Stents are small tubes or tubular shaped meshes which are used to keep or rebuild the luminal size of passages in the human body like coronary arteries or the esophagus. They are most commonly used in the treatment of stenosis (narrowing of the blood vessels). Stents can be utilized as implants or in conjunction with an angioplasty (a technique for widening narrowed arteries). One of the most common complications when using stents is in-stent restenosis and stent loss. In-stent restenosis is the renarrowing of the implanted stent which occurs in ~ 30 % of all cases.<br><br> To prevent restenosis drug eluting stents have been developed. This has been a success to a certain extent, but a big problem of drug eluting stents are the late effects, such as increased risk of bleeding, acute intoxication and the formation of tumors <br><br> <strong>Technology</strong><br> This novel microstructured polymer stents are made of a shape memory polymer (e.g. polyurethane). Below body temperature the shape memory polymer stent has a compressed geometry (temporary form, see left figure). When heating the shape memory polymer stent on body temperature the stent turns into an uncompressed geometry (predefined permanent form, see right figure). <br><br>
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Buffer memory for combined cycle (CC) power plants
31.03.2015 | TechnologieAllianz e.V.
Induced Somatic Stem Cells - Reprogramming of somatic cells to neural stem cells
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Physicists have developed an innovative method that could enable the efficient use of nanocomponents in electronic circuits. To achieve this, they have developed a layout in which a nanocomponent is connected to two electrical conductors, which uncouple the electrical signal in a highly efficient manner. The scientists at the Department of Physics and the Swiss Nanoscience Institute at the University of Basel have published their results in the scientific journal “Nature Communications” together with their colleagues from ETH Zurich.
Electronic components are becoming smaller and smaller. Components measuring just a few nanometers – the size of around ten atoms – are already being produced...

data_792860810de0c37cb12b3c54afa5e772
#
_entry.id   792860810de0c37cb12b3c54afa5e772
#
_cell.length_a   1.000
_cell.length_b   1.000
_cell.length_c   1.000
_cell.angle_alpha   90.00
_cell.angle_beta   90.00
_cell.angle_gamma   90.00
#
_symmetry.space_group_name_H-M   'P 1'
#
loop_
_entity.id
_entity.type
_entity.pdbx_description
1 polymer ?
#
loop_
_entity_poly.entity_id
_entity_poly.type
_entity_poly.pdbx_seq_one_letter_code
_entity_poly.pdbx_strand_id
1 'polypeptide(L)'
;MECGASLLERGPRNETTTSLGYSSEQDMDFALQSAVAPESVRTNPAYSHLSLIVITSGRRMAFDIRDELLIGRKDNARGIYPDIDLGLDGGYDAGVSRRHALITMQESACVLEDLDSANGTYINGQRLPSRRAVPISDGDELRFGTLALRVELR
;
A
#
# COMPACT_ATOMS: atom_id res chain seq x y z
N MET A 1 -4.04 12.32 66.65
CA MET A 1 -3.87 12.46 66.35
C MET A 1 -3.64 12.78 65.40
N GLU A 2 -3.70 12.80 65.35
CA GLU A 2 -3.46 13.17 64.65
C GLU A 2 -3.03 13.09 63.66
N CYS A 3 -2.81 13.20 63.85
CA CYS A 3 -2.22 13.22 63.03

Development and implementation of an advanced automobile parking navigation platform for parking services
To fulfill the requirements of the industry, PolyU researchers developed the Advanced Automobile Parking Navigation Platform, which includes smart devices,...
The world's first electrical car and passenger ferry powered by batteries has entered service in Norway. The ferry only uses 150 kWh per route, which...
On Tuesday, 19 May 2015 the research icebreaker Polarstern will leave its home port in Bremerhaven, setting a course for the Arctic. Led by Dr Ilka Peeken from the Alfred Wegener Institute, Helmholtz Centre for Polar and Marine Research (AWI) a team of 53 researchers from 11 countries will investigate the effects of climate change in the Arctic, from the surface ice floes down to the seafloor.
RV Polarstern will enter the sea-ice zone north of Spitsbergen. Covering two shallow regions on their way to deeper waters, the scientists on board will focus...
Nanoengineers at the University of California, San Diego developed a gel filled with toxin-absorbing nanosponges that could lead to an effective treatment for skin and wound infections caused by MRSA (methicillin-resistant Staphylococcus aureus), an antibiotic-resistant bacteria. This "nanosponge-hydrogel" minimized the growth of skin lesions on mice infected with MRSA - without the use of antibiotics. The researchers recently published their findings online in Advanced Materials.
To make the nanosponge-hydrogel, the team mixed nanosponges, which are nanoparticles that absorb dangerous toxins produced by MRSA, E. coli and other...
20.05.2015 | Event News
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22.05.2015 | Materials Sciences